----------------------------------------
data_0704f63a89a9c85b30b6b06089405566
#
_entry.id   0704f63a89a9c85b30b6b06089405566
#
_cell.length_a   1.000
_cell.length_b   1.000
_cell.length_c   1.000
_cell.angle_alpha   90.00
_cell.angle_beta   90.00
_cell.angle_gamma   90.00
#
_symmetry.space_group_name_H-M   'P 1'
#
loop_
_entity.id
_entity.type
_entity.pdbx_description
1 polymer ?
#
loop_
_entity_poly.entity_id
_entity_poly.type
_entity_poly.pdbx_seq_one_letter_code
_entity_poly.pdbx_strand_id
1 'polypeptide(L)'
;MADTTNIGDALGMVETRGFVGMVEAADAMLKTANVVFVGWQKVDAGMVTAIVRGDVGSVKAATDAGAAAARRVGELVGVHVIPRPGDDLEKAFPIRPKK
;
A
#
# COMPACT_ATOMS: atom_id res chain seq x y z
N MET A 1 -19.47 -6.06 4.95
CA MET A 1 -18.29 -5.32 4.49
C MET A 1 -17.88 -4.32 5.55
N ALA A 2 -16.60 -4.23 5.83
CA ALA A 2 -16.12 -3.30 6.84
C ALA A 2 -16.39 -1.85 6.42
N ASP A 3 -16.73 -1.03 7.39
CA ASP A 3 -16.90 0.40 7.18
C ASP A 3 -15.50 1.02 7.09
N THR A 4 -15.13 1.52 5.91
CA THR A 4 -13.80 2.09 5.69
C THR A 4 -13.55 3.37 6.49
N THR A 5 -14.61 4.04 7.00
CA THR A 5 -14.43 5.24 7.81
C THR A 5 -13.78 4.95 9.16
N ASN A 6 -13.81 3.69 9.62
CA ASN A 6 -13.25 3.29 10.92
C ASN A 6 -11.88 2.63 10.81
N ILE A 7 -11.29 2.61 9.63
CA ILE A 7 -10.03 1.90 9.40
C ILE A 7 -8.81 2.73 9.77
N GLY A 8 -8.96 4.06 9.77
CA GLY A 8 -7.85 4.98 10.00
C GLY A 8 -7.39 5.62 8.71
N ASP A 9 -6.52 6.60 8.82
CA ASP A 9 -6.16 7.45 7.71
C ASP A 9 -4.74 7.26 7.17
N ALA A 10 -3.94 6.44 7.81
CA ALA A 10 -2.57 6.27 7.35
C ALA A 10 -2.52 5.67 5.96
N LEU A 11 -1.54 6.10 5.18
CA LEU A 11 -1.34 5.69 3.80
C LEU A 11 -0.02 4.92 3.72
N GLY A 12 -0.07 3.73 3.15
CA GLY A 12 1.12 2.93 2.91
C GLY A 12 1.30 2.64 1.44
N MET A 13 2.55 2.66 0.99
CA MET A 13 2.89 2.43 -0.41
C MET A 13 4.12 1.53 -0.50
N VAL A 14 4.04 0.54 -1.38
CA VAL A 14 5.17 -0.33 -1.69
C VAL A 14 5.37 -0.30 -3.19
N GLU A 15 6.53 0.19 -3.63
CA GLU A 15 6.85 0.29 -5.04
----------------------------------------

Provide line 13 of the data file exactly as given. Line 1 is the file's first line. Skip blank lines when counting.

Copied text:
#